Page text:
The issue of tech addiction has increasingly attracted public attention. For example, Chinese internet giant Tencent came under fire as its popular mobile game Glory of Kings became an obsession among users.
A large number of students as well as adults indulged in the game day and night. Many of them spent large sums in buying game coins and game accessories. Some teen players even skipped classes to play the game.
A number of players even passed out after playing the game non-stop for long hours.
The state mouthpiece People’s Daily criticized the game as “poison” and a “drug” that harms teenagers.
That has prompted Tencent to introduce usage limits, restricting the play time to one hour a day for children aged under 12 and two hours for children between 12 and 18.
Apple is faced with similar challenges, with two major shareholders — JANA Partners and the California State Teachers’ Retirement System — urging the tech giant to address the growing concern that the iPhone is addictive and that overuse could cause “long-term consequences”.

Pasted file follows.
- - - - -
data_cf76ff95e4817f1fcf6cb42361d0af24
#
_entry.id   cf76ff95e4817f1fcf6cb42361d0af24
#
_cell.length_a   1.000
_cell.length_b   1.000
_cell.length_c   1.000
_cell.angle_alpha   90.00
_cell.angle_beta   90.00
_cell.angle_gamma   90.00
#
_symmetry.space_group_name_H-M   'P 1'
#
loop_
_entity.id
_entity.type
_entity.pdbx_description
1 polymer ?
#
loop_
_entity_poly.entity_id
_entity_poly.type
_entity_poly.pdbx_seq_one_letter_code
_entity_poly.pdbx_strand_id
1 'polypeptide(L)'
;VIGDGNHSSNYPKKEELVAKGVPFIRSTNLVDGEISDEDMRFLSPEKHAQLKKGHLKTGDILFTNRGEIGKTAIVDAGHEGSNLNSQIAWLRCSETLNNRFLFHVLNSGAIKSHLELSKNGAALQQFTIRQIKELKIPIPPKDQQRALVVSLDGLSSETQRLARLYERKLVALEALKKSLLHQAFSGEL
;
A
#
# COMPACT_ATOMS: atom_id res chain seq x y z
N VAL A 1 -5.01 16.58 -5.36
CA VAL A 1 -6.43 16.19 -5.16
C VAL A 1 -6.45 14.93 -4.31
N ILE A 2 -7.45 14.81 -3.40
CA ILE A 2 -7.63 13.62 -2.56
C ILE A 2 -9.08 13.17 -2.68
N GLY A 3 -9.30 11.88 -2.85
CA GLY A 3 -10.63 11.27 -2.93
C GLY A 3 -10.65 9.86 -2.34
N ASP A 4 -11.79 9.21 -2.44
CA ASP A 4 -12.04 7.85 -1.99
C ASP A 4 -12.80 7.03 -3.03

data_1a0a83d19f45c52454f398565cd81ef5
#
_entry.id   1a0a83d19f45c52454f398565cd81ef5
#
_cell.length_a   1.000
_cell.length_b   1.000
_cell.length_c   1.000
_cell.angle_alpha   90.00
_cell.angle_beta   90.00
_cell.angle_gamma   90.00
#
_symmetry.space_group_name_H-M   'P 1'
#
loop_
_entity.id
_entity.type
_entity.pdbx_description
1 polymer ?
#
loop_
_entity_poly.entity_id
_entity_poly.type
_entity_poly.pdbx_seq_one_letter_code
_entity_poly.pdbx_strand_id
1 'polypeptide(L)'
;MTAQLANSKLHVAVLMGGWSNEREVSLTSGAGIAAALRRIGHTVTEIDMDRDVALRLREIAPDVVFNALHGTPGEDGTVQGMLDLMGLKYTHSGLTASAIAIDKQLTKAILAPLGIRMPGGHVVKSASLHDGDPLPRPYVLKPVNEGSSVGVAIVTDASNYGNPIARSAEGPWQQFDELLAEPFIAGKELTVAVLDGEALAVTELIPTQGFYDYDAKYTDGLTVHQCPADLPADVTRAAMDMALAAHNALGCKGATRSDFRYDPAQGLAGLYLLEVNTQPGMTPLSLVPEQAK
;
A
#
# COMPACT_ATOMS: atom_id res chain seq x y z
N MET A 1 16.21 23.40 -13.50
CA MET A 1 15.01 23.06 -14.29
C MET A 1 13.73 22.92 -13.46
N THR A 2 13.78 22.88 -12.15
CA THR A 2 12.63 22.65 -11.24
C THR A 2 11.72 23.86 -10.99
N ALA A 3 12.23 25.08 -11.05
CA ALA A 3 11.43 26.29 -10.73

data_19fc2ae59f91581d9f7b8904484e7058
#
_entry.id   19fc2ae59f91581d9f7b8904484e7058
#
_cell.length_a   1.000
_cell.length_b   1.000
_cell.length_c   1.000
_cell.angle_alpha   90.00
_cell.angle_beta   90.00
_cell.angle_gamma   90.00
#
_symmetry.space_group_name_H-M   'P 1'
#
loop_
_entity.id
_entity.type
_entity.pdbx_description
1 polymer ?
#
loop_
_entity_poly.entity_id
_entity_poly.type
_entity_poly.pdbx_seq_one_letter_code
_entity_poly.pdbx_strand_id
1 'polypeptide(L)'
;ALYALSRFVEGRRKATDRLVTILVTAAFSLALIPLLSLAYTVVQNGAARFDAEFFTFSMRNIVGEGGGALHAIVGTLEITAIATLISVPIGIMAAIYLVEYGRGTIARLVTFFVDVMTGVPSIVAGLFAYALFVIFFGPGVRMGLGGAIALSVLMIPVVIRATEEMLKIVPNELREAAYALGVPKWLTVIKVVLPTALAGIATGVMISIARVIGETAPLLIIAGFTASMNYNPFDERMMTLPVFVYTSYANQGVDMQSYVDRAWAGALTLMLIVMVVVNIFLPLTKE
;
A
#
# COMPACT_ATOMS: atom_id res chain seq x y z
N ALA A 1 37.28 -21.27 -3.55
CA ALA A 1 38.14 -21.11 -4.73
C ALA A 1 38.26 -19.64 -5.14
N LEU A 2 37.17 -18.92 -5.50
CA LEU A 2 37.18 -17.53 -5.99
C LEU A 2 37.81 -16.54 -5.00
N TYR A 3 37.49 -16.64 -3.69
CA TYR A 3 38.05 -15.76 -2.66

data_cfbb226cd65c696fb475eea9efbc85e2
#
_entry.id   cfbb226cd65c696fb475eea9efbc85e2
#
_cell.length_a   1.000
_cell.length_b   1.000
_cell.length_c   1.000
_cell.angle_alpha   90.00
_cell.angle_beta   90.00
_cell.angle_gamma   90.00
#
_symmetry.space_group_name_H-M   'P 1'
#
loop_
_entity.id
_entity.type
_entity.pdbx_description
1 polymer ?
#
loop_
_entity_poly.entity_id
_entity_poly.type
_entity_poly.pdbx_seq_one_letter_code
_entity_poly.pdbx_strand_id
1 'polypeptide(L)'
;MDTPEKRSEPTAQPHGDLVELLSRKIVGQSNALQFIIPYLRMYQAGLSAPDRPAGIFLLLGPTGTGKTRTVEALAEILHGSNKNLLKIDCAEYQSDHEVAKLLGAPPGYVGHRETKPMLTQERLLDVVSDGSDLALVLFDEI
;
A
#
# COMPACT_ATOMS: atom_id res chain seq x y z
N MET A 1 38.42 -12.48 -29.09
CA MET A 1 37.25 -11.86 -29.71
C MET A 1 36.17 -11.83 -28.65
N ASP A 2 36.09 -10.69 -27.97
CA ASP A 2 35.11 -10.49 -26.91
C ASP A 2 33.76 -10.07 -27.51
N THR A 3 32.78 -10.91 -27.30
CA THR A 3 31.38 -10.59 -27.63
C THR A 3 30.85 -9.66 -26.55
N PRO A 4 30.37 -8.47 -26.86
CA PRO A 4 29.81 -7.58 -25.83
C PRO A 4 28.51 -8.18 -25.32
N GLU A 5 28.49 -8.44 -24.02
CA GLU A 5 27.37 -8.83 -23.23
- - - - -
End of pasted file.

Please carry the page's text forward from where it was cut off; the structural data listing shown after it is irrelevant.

Other tech giants like Alibaba, Facebook and Google have also benefited hugely from customers’ addition.
The biggest risk for these tech giants is that the government might take action to prevent digital overuse due to the growing concerns of adverse social consequences.
Digital monopoly, moral topics, privacy protection are some other hot issues which may prompt the government to introduce regulation of some sort.
To ensure long-term success, leading internet firms should think about how to take proactive actions to balance profitability and social responsibility.
This article appeared in the Hong Kong Economic Journal on Jan 10
Translation by Julie Zhu
[Chinese version 中文版]
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